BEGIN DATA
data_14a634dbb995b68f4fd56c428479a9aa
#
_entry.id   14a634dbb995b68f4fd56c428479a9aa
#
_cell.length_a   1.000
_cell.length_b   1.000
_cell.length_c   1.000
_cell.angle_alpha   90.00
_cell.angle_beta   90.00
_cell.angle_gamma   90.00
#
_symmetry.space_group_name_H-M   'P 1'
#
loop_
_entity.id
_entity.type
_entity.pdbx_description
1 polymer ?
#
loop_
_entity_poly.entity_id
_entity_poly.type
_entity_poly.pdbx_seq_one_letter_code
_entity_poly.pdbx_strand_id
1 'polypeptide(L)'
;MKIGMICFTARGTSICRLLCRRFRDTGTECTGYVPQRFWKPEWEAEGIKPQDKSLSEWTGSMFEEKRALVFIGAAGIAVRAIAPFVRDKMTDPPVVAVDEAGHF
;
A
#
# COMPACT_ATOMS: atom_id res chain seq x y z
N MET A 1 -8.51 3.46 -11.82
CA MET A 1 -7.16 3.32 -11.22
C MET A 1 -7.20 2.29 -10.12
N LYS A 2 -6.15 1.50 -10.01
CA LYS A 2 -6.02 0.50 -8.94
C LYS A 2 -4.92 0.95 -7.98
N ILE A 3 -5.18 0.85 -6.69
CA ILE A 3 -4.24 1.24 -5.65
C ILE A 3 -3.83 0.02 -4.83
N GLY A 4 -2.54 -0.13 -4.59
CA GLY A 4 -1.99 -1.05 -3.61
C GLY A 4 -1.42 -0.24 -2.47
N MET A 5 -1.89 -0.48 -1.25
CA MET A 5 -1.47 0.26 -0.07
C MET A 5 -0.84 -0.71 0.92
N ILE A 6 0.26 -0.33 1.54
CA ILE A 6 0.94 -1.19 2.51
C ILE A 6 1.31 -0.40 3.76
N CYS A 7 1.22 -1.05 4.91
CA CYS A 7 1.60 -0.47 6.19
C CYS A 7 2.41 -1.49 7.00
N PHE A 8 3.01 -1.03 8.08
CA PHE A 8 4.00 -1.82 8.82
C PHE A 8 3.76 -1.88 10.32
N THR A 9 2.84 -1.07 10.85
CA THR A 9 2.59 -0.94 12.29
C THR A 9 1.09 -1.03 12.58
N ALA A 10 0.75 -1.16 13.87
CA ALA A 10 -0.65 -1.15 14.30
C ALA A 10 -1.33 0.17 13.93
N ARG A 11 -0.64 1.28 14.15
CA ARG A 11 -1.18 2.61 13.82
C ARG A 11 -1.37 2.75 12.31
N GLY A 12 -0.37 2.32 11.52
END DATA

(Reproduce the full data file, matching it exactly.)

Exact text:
data_14a634dbb995b68f4fd56c428479a9aa
#
_entry.id   14a634dbb995b68f4fd56c428479a9aa
#
_cell.length_a   1.000
_cell.length_b   1.000
_cell.length_c   1.000
_cell.angle_alpha   90.00
_cell.angle_beta   90.00
_cell.angle_gamma   90.00
#
_symmetry.space_group_name_H-M   'P 1'
#
loop_
_entity.id
_entity.type
_entity.pdbx_description
1 polymer ?
#
loop_
_entity_poly.entity_id
_entity_poly.type
_entity_poly.pdbx_seq_one_letter_code
_entity_poly.pdbx_strand_id
1 'polypeptide(L)'
;MKIGMICFTARGTSICRLLCRRFRDTGTECTGYVPQRFWKPEWEAEGIKPQDKSLSEWTGSMFEEKRALVFIGAAGIAVRAIAPFVRDKMTDPPVVAVDEAGHF
;
A
#
# COMPACT_ATOMS: atom_id res chain seq x y z
N MET A 1 -8.51 3.46 -11.82
CA MET A 1 -7.16 3.32 -11.22
C MET A 1 -7.20 2.29 -10.12
N LYS A 2 -6.15 1.50 -10.01
CA LYS A 2 -6.02 0.50 -8.94
C LYS A 2 -4.92 0.95 -7.98
N ILE A 3 -5.18 0.85 -6.69
CA ILE A 3 -4.24 1.24 -5.65
C ILE A 3 -3.83 0.02 -4.83
N GLY A 4 -2.54 -0.13 -4.59
CA GLY A 4 -1.99 -1.05 -3.61
C GLY A 4 -1.42 -0.24 -2.47
N MET A 5 -1.89 -0.48 -1.25
CA MET A 5 -1.47 0.26 -0.07
C MET A 5 -0.84 -0.71 0.92
N ILE A 6 0.26 -0.33 1.54
CA ILE A 6 0.94 -1.19 2.51
C ILE A 6 1.31 -0.40 3.76
N CYS A 7 1.22 -1.05 4.91
CA CYS A 7 1.60 -0.47 6.19
C CYS A 7 2.41 -1.49 7.00
N PHE A 8 3.01 -1.03 8.08
CA PHE A 8 4.00 -1.82 8.82
C PHE A 8 3.76 -1.88 10.32
N THR A 9 2.84 -1.07 10.85
CA THR A 9 2.59 -0.94 12.29
C THR A 9 1.09 -1.03 12.58
N ALA A 10 0.75 -1.16 13.87
CA ALA A 10 -0.65 -1.15 14.30
C ALA A 10 -1.33 0.17 13.93
N ARG A 11 -0.64 1.28 14.15
CA ARG A 11 -1.18 2.61 13.82
C ARG A 11 -1.37 2.75 12.31
N GLY A 12 -0.37 2.32 11.52